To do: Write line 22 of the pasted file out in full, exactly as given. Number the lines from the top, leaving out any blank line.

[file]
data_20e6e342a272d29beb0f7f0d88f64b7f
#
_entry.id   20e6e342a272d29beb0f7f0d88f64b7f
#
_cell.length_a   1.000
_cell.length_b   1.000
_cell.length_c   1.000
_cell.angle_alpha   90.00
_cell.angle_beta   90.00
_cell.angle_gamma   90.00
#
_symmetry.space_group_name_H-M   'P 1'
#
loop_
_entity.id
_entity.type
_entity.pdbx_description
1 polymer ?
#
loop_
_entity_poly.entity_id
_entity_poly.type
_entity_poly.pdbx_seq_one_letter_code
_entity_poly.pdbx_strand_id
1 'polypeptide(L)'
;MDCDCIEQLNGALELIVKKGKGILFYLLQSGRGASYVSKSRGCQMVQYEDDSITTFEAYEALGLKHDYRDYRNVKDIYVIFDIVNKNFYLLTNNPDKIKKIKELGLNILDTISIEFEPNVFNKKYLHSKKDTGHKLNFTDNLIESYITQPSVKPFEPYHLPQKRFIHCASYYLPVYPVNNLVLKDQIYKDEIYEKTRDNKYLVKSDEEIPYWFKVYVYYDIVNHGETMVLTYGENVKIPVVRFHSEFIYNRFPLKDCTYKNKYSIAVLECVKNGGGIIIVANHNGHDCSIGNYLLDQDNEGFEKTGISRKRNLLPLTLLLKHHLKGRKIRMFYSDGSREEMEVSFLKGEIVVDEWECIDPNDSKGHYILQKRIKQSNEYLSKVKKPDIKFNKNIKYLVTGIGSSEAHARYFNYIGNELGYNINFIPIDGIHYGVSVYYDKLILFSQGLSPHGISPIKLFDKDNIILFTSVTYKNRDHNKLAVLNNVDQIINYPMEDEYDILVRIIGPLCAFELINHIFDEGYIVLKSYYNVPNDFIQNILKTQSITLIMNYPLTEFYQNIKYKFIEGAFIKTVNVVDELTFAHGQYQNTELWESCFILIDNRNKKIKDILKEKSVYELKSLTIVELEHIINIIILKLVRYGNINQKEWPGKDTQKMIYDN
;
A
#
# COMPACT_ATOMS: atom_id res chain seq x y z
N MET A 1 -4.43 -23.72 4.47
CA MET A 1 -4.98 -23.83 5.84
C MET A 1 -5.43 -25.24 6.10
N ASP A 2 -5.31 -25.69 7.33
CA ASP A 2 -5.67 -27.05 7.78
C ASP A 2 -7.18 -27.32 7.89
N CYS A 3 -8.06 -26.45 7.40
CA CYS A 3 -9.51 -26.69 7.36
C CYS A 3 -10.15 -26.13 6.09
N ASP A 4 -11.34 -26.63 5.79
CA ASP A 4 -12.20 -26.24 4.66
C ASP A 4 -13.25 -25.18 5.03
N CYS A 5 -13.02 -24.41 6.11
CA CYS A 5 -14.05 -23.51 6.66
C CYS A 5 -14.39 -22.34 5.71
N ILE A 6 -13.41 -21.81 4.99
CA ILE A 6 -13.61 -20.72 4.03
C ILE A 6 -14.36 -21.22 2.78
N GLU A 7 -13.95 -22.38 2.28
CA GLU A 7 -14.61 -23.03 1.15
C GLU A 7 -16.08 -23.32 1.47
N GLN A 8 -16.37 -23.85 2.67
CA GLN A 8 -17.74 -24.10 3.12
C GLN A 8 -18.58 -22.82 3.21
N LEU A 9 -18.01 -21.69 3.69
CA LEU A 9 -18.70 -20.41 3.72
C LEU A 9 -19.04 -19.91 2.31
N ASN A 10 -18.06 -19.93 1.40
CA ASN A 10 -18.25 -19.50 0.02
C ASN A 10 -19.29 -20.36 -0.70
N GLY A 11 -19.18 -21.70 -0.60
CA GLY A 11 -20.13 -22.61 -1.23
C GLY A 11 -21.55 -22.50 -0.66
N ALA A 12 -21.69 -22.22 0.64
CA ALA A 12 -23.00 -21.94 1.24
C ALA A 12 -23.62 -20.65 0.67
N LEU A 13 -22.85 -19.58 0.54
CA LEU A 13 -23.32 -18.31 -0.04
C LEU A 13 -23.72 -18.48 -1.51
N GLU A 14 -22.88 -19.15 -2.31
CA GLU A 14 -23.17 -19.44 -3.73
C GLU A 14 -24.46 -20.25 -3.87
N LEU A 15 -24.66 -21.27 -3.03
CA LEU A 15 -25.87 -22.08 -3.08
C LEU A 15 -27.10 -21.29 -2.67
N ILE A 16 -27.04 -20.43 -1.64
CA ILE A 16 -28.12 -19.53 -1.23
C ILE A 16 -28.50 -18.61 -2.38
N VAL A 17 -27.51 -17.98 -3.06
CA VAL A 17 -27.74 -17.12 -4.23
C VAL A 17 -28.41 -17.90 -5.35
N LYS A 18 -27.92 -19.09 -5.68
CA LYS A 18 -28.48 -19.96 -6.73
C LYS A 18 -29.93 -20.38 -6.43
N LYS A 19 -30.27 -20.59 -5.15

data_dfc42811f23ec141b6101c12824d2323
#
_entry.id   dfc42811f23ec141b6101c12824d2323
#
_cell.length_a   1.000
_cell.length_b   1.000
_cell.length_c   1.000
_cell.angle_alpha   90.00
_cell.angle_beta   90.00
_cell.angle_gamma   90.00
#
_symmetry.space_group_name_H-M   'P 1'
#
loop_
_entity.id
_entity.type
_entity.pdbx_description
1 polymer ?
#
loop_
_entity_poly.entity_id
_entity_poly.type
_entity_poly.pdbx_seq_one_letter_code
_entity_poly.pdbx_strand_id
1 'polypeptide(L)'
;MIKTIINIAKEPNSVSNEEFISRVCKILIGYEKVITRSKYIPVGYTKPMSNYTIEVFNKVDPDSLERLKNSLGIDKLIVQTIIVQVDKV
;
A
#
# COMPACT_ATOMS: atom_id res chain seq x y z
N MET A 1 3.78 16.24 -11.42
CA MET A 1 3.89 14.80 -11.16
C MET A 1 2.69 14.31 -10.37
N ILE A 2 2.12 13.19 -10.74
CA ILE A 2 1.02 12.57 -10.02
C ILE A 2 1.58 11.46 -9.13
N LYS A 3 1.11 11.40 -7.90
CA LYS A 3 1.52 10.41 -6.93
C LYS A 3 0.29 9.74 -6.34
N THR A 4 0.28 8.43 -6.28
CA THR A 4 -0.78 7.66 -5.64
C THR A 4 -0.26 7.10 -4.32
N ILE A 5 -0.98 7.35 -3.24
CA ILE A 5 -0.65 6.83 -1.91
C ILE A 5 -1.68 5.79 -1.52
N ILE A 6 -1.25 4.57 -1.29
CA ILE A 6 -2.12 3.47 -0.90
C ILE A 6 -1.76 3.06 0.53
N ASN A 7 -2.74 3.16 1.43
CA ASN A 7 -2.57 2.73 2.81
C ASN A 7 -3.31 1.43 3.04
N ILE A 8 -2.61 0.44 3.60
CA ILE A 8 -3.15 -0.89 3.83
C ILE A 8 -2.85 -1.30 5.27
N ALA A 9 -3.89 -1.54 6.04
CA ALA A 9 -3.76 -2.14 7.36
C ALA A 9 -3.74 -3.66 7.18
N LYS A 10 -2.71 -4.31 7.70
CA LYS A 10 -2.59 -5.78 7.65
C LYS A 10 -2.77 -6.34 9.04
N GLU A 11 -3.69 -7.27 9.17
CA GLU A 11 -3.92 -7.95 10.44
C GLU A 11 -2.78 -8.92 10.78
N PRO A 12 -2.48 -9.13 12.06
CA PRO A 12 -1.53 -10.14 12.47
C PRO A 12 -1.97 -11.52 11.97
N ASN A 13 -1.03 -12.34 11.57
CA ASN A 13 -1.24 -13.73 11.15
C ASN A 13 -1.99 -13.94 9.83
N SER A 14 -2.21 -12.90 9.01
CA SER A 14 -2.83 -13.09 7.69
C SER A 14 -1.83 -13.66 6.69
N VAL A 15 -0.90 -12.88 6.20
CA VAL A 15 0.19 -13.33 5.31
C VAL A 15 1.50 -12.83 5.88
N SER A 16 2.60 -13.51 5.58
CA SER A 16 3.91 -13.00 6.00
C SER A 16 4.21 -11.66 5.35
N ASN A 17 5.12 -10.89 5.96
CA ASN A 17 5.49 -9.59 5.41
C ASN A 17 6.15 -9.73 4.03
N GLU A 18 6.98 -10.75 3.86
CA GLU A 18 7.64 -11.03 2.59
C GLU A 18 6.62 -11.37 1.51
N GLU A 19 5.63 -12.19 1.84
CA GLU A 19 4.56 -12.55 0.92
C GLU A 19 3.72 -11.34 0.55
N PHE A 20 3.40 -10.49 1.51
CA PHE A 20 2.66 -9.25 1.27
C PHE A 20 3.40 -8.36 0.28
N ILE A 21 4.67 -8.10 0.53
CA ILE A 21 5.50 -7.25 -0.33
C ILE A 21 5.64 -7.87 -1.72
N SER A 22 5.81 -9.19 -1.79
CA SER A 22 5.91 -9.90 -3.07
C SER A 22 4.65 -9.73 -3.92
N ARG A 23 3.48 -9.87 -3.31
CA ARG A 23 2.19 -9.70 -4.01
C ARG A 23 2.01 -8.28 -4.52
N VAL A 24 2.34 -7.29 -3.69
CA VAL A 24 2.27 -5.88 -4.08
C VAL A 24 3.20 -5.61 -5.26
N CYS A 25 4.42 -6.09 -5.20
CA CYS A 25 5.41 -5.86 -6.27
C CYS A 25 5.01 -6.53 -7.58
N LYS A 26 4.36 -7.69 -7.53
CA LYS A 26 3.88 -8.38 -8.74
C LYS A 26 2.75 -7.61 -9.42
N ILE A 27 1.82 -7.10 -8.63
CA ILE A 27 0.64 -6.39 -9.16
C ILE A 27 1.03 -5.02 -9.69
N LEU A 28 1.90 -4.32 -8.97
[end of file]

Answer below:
_entity_poly.type